5 peaceful (free) places to escape around Emporia
Posted on Nov 14, 2017 by Josie Rozell
In our day-to-day lives we rush back and forth; rush to wake up, rush to work, rush to go pick up the kids, rush to classes; rush to make dinner. Rushing becomes our life. We forget the incalculable beauty of stillness. Of gentle, peaceful, calming, nothing. We forget how priceless it can be to relinquish our desires to do, do, do more.
I’ve explored several of Emporia’s tucked-away places. Take a moment to visit one – your soul will thank you.
Peter Pan Park
I sit, cross-legged, my back resting against the only tree on this little peninsula of paradise. The wind murmurs through the crunchy leaves above me, unleashing an early snowfall of orange and yellows. The water gently, patiently swishes around me on all three sides, the rhythm of the tiny waves in tune with the whistlings of the birds. My skin tingles in the sunlight, and here I breathe easy. I am in Peter Pan Park on the west side of the pond, almost directly across from the William Allen White statue. There is narrow peninsula that juts out into the pond and is marked by a tall, twisting tree. It is as if the world slows down in this spot; even my mind ceases it’s relentless chatter. No one can see me here. Only the wind can hear me breathe.
Flint Hills Nature Trail
The trail stretching 117 miles across the Flint Hills from Osawatomie to Herrington stands as useful monument of the railroad corridor for the Missouri Pacific Railway. When the MoPac company disbanded in 1980, the rails were abandoned. In 1995, the Rails-To-Trails Conservancy acquired the land and began replacing the tracks with a trail of crushed-limestone; eventually bequeathing ownership to the Kanza Rail-Trails Conservancy. Some Saturdays, as a treat to my mental well-being, I arm myself with a banana and coffee and drive 20 minutes from Emporia to the trailhead in Allen. Heading east from Allen to Admire is an easy 4-mile run; my feet glide across the flat trail, trees lining both sides. The world underneath the canopy of Eastern Cottonwoods and American Elms is gentle and swinging; an occasional deer juts across the trail in front of me. Routinely, I pass over bridges, chartering me safely across a twinkling creek far below. Perhaps I pass a cyclist or two as I jaunt along in my wilderness haven; it’s rare to see more than a handful of people even on a Saturday morning.
Whoever had the hand in designing the renovations for the section of outdoor seating between the north side of the ESU Memorial Union and Wooster Lake deserves a round-of-applause. Actually, I would like to formally meet you and introduce you to my grandparents. It’s a smashing display of usefulness; four-person tables with huge umbrellas, reclining polished wooden deck chairs with matching side tables overlooking the fountain and bridge, a shelter area complete with an extra long polished dark wooden picnic table and three overhead ceiling fans. There are plug-ins nearby, WiFi for students, and classy fairy lights that mirror the stars after the sun goes down. This area isn’t only for students, either; many a day have I seen gaggles of families, snuggling into the benches for a good Sunday afternoon sunny picnic. It’s useful. It’s peaceful. It’s brilliant.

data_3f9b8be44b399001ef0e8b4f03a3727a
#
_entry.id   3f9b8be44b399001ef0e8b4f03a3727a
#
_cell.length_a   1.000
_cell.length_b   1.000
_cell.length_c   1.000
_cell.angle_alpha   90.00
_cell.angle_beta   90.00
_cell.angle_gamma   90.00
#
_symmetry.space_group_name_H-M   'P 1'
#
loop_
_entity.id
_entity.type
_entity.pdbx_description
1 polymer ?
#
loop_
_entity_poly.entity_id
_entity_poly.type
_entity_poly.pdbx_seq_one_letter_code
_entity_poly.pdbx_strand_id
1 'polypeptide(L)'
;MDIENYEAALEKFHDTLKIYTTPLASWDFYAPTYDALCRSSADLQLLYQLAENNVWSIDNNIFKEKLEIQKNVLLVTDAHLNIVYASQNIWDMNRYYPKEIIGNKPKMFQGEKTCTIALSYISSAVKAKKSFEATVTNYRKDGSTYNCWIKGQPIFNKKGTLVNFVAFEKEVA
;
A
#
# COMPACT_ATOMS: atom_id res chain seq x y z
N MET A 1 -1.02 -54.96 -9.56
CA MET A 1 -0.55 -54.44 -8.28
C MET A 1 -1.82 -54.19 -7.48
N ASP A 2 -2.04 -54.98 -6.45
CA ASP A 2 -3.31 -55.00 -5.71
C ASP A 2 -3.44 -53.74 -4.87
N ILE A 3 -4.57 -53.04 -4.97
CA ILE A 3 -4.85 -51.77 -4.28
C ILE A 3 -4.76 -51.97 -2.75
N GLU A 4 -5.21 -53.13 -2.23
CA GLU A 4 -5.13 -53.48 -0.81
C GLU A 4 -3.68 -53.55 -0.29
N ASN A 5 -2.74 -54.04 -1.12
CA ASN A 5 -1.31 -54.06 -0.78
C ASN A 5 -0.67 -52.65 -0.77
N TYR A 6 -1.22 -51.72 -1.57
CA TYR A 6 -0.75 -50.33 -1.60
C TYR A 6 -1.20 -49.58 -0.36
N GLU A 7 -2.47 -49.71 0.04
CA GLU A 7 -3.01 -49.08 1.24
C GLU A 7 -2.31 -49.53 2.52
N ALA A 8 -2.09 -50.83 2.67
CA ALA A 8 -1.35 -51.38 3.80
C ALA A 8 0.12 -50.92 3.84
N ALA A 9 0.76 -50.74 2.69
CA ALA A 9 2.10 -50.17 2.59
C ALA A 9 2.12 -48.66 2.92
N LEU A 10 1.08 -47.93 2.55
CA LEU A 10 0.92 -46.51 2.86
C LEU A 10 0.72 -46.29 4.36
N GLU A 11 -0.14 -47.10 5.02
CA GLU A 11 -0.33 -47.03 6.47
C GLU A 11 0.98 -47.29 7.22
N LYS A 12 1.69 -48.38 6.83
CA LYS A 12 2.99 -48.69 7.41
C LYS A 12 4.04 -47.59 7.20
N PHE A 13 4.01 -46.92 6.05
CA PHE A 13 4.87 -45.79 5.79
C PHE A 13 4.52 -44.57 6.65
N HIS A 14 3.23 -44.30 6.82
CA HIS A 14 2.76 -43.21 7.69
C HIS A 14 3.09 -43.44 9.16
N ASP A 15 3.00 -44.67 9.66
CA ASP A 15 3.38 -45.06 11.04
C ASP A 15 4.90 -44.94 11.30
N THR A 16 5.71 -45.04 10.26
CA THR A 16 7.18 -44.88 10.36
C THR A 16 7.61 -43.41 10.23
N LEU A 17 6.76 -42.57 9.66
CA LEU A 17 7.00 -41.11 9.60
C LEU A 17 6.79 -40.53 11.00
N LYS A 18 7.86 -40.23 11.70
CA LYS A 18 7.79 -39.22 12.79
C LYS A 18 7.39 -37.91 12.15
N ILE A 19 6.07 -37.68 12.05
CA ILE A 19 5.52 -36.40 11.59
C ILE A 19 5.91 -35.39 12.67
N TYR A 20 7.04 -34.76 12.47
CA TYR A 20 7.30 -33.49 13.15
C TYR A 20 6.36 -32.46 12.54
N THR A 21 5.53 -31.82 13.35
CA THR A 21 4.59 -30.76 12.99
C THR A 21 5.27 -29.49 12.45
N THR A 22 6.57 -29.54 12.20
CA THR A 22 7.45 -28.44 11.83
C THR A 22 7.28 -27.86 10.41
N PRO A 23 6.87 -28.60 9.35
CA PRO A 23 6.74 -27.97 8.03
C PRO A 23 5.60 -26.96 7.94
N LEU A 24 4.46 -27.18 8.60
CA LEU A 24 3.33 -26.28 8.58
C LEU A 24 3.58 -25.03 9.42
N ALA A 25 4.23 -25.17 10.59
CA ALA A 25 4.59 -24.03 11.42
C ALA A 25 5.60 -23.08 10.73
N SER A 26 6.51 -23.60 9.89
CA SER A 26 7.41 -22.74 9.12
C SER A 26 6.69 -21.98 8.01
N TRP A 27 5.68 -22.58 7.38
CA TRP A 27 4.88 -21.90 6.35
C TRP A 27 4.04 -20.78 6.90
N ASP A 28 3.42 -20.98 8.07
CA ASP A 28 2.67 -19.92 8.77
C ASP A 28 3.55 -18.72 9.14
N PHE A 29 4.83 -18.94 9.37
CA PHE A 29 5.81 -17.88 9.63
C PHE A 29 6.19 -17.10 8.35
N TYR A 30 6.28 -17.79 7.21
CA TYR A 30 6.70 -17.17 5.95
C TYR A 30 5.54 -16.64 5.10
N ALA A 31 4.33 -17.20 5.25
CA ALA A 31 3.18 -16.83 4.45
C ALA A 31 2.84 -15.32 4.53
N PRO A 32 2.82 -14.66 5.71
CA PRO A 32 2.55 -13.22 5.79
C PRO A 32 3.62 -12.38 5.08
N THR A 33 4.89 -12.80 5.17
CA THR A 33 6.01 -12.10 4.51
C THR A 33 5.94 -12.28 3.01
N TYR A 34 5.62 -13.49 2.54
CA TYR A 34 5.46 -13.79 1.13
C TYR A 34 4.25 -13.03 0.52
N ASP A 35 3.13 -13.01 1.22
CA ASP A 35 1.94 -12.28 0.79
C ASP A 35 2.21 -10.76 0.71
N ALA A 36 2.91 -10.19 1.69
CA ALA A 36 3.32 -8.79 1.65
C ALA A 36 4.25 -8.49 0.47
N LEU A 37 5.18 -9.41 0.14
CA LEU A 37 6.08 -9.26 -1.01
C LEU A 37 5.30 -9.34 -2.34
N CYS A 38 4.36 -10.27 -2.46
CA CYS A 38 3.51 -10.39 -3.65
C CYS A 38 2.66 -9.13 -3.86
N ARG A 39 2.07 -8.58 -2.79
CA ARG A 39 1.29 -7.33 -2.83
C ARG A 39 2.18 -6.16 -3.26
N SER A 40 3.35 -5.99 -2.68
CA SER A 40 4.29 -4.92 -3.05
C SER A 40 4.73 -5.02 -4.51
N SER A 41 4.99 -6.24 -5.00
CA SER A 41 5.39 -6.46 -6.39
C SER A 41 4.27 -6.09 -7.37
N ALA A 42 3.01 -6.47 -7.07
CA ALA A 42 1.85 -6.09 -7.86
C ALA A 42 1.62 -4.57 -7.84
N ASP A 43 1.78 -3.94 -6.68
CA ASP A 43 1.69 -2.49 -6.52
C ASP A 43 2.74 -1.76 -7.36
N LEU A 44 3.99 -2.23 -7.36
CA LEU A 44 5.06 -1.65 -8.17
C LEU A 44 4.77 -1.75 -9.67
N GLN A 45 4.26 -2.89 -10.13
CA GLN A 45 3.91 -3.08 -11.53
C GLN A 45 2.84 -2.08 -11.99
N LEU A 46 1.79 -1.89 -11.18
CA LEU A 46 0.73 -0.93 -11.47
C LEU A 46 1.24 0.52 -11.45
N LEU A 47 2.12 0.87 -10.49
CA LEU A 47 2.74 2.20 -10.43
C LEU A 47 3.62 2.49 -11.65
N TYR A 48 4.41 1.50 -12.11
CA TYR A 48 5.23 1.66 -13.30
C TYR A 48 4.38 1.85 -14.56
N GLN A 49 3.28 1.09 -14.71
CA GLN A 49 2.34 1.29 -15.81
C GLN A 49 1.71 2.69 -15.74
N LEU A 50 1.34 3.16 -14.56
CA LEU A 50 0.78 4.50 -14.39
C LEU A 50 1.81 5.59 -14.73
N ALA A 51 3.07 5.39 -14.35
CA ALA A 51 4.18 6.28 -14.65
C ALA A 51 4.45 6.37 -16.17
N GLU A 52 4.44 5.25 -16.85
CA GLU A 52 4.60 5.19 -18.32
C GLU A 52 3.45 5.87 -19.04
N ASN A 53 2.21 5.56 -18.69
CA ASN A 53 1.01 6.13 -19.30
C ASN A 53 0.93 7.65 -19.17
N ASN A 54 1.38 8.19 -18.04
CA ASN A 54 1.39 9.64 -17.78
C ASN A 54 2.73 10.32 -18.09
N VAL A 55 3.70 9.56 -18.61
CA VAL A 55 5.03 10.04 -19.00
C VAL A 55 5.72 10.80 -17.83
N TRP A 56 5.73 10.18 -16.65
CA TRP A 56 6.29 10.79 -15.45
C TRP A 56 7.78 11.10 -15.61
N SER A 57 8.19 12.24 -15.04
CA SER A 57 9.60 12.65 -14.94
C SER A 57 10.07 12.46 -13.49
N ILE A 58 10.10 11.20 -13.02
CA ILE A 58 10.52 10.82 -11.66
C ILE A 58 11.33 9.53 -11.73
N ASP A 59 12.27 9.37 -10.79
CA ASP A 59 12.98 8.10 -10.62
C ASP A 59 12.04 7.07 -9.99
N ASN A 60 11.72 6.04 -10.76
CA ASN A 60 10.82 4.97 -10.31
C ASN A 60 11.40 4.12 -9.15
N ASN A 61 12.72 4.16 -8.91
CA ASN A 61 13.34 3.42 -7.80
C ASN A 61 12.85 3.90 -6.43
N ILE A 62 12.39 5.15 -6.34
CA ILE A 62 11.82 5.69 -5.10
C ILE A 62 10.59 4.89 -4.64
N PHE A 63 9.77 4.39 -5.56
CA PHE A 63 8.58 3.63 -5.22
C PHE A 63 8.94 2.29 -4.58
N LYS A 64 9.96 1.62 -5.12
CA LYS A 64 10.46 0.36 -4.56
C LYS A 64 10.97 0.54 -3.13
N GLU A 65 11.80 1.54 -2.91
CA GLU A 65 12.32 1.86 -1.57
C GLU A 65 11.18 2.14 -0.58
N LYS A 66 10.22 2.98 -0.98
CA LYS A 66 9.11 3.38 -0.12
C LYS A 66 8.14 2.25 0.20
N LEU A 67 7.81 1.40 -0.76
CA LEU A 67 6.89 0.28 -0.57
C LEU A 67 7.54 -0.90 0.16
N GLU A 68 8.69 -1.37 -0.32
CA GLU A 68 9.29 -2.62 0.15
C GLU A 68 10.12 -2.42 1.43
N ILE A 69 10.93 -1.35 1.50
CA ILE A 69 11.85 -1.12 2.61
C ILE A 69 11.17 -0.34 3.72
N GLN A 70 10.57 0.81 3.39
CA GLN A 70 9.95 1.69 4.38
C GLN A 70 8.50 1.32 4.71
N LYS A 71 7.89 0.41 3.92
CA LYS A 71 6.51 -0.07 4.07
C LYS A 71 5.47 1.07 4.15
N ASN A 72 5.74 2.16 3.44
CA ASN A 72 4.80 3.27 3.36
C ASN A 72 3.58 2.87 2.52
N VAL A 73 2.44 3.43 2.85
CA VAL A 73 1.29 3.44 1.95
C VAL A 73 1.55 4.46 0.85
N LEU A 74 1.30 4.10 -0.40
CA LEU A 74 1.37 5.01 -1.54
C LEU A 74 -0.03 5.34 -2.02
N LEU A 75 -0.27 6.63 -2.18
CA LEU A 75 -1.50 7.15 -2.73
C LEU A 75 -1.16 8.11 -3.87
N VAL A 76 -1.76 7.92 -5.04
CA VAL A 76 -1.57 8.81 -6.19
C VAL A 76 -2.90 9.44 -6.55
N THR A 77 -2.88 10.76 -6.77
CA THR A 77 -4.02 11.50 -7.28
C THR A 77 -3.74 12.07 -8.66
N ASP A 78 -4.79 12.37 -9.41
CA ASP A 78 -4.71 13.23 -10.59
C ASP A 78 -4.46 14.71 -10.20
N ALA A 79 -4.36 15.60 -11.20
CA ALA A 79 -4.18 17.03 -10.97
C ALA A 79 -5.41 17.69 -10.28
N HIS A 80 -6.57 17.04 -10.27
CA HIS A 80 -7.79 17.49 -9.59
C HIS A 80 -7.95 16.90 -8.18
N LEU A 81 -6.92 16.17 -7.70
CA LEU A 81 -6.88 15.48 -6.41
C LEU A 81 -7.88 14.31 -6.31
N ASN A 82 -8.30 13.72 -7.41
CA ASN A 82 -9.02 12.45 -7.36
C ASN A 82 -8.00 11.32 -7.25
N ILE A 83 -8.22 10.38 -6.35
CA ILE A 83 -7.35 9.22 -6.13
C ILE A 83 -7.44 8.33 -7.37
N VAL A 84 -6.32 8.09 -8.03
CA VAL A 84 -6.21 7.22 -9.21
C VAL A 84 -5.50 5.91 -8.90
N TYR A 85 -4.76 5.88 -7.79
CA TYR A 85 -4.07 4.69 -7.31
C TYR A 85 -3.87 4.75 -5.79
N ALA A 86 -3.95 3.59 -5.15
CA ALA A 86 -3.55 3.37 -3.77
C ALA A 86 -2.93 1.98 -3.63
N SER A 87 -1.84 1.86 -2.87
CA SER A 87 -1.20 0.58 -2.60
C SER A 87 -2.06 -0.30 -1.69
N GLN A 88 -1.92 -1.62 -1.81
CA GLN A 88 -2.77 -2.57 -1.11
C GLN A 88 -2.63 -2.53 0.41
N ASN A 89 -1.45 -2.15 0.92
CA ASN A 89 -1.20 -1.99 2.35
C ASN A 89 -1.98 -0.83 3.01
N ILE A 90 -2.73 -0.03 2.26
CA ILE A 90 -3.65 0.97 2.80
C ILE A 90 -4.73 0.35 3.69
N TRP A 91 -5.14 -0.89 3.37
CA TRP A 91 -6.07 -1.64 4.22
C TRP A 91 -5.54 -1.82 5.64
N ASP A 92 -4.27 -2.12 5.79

The grass is a blanket of hugs and kisses and sighs along with me as I snuggle into it, my back against yet another tree. Beside me rests a book and a thermos of coffee, but I need neither because the magic of Jones Park enraptures me to fullness. The north side is my favorite; specifically the pond next to a shelter nestled a safe distance away from the disc golf baskets which speckle the park. I see many families here, too; the park located on the east side is a local favorite for the children and conveniently possesses access to a rather nice set of bathrooms. On fall Saturday mornings the air transforms into eccentricity as cross-country buses pull up the long drive and polyester-clad boys and girls saunter to start-lines.
Veteran’s Memorial Park-Pavillion
Almost as if out of respect to it’s memorialized, the Veteran’s park at the very southern end of Commercial Street stands reverent and proud. The aesthetic is rich and vibrant, the flora heightened by the presence of the Cottonwood River. Despite it’s location to a relatively busy highway-99, the aesthetic of the Park and Pavillion remains quiet and still; it is a place of memory. I come here with a head full of muddled, complication thoughts; I leave refreshed.
As mystic Do Hyun Choe said, “Stillness is what creates love. Movement is what creates life. To be still and still moving–this is everything”.
Josie Rozell is an English Education major at Emporia State University. She is destined to graduate in Spring of 2018, after which she will be moving to Indonesia to teach English. Josie wants to travel the world in order to meet a plethora of interesting people about whom to craft narratives and memoirs.
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